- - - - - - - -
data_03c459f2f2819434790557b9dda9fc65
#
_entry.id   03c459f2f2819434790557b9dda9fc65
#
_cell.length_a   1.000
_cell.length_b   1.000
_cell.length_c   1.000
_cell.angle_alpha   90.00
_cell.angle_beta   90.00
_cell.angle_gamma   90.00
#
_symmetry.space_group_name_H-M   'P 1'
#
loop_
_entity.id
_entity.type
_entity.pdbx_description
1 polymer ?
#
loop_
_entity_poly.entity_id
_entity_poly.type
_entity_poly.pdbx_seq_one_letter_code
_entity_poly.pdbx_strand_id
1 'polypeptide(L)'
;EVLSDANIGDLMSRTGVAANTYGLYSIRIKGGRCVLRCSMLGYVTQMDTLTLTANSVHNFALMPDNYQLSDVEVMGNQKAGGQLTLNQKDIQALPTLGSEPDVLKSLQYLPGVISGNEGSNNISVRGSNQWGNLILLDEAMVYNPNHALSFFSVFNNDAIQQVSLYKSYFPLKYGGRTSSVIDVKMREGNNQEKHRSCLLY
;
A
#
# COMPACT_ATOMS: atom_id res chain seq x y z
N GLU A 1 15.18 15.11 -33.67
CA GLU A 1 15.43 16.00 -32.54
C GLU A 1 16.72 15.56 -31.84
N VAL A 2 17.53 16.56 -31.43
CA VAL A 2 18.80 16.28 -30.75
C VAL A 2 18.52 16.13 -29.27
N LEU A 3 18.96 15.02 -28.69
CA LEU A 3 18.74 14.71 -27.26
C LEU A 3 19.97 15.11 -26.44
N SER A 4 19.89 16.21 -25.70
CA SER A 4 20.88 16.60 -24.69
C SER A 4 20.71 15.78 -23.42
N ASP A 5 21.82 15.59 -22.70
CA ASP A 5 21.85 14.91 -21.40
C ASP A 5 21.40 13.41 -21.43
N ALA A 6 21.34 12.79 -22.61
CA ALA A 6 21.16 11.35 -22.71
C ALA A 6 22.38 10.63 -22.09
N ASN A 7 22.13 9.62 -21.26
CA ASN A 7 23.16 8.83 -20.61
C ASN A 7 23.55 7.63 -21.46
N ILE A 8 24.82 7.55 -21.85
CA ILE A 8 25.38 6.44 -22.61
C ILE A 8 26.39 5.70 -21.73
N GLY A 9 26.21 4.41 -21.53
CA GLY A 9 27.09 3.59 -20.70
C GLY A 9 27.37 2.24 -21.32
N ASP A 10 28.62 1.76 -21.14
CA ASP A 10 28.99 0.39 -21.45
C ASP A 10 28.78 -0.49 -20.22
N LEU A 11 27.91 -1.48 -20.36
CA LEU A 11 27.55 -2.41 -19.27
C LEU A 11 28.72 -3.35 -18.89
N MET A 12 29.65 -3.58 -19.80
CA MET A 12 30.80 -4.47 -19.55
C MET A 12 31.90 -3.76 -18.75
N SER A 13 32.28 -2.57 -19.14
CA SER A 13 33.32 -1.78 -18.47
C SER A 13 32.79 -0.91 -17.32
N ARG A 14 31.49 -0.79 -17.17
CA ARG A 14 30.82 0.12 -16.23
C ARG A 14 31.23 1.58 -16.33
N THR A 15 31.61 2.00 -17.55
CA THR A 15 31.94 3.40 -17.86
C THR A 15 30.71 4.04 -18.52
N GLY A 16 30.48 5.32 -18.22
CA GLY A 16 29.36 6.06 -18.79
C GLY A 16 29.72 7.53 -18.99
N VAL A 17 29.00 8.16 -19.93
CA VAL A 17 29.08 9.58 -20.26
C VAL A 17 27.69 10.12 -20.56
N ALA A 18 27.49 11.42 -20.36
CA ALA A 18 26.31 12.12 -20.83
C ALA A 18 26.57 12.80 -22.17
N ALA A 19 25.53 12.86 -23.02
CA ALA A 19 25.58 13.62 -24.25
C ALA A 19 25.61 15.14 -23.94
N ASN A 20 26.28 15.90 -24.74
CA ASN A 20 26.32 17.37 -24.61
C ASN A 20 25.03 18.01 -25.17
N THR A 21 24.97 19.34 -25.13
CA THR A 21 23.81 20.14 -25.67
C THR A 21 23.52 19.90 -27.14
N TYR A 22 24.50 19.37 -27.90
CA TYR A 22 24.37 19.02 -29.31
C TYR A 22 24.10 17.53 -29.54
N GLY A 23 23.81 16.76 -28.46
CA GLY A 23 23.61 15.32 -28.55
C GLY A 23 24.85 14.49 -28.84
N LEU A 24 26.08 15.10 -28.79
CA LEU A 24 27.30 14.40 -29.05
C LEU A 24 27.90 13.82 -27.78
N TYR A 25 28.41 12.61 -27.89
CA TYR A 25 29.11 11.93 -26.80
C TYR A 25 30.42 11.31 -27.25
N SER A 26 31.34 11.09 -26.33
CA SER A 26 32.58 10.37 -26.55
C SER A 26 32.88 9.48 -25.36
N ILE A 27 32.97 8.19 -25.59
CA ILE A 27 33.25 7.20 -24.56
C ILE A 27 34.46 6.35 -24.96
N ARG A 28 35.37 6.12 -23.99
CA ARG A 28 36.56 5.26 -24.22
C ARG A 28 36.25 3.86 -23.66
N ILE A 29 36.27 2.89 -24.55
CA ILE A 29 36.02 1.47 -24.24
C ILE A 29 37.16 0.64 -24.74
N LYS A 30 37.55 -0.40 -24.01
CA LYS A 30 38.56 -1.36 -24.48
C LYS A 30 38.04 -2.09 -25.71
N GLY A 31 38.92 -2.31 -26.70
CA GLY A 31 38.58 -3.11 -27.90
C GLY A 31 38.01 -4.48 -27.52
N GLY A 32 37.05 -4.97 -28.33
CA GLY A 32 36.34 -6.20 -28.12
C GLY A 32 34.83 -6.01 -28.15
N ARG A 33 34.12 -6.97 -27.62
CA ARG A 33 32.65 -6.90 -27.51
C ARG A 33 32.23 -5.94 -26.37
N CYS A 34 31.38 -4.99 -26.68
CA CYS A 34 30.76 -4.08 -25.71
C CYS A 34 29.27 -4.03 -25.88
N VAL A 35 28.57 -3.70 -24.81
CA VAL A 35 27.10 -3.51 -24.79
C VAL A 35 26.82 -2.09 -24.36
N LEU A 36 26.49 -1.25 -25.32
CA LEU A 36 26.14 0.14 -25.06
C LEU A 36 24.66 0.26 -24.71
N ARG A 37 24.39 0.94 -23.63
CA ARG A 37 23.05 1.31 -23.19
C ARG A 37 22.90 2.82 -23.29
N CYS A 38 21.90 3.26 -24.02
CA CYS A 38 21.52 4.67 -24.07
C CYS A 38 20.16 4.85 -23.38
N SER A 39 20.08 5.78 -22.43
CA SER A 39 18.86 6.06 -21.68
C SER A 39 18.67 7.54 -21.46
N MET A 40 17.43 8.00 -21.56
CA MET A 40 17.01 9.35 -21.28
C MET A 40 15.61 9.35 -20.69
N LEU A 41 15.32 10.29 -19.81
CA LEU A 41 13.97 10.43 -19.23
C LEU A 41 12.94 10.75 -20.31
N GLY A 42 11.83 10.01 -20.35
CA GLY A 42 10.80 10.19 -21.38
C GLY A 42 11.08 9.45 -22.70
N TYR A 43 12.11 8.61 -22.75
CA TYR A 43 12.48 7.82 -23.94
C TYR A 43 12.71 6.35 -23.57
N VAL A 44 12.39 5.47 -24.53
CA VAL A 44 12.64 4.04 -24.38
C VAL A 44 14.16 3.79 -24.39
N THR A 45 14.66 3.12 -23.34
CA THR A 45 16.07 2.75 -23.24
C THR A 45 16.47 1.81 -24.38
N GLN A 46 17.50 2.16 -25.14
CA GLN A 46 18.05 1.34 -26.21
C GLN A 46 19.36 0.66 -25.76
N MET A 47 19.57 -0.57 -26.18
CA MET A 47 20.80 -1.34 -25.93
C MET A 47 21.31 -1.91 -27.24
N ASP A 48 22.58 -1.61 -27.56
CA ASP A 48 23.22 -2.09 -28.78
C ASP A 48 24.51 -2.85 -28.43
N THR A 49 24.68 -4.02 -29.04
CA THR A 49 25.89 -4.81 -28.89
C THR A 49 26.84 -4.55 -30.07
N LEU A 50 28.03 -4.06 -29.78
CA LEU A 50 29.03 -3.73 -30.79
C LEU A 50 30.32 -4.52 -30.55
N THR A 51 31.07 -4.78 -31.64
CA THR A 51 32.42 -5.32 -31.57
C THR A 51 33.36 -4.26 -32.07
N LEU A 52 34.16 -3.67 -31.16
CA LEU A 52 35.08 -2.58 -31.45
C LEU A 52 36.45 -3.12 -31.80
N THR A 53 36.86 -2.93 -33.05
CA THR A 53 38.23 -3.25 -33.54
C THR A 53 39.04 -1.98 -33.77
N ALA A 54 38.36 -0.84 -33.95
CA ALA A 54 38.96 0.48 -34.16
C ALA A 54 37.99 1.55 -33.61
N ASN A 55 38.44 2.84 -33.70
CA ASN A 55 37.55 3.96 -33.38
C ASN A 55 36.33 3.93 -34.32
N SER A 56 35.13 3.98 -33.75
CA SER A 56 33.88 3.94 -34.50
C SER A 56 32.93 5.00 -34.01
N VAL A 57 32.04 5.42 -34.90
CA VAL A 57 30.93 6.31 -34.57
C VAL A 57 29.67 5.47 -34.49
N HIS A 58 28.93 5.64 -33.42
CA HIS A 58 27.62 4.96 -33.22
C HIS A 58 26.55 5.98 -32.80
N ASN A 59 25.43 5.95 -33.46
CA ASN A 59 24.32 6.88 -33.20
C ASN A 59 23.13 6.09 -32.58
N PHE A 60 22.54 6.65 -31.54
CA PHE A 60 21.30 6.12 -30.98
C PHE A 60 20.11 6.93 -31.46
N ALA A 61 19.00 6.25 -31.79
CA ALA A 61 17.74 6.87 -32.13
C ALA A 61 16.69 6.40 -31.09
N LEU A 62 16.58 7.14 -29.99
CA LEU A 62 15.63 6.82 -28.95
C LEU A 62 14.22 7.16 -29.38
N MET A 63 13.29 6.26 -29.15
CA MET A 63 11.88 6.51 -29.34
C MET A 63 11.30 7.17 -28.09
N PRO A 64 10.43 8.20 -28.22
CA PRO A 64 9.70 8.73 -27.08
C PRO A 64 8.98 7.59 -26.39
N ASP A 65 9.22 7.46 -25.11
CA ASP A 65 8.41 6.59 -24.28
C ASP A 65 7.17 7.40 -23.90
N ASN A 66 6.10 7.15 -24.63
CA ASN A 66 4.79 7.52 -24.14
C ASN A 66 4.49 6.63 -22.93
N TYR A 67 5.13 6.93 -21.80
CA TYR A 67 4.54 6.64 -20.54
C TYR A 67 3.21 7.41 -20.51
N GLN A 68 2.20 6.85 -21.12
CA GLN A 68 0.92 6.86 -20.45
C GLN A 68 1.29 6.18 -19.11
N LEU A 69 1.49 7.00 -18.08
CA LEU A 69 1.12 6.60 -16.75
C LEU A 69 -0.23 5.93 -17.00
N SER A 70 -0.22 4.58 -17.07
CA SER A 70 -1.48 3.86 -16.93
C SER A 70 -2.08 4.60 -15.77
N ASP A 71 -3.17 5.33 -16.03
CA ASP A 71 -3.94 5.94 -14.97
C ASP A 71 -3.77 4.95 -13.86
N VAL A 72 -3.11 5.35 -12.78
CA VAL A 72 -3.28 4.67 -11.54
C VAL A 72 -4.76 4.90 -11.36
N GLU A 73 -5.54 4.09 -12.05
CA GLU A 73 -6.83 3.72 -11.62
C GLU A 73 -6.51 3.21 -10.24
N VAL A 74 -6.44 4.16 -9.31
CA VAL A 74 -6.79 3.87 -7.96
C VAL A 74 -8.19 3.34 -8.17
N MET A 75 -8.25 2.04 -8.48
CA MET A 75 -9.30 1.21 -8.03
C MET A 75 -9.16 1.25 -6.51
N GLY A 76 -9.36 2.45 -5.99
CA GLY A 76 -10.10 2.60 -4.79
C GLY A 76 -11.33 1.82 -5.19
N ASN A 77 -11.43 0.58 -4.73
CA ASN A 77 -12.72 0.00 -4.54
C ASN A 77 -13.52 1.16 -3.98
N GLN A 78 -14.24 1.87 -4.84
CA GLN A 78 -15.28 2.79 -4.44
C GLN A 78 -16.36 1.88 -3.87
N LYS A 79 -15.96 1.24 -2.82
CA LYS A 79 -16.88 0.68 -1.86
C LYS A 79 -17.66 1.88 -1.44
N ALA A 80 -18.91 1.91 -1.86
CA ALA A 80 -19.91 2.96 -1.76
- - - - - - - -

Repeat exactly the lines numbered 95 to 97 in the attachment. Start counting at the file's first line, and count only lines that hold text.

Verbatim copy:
CA TYR A 22 24.37 19.02 -29.31
C TYR A 22 24.10 17.53 -29.54
N GLY A 23 23.81 16.76 -28.46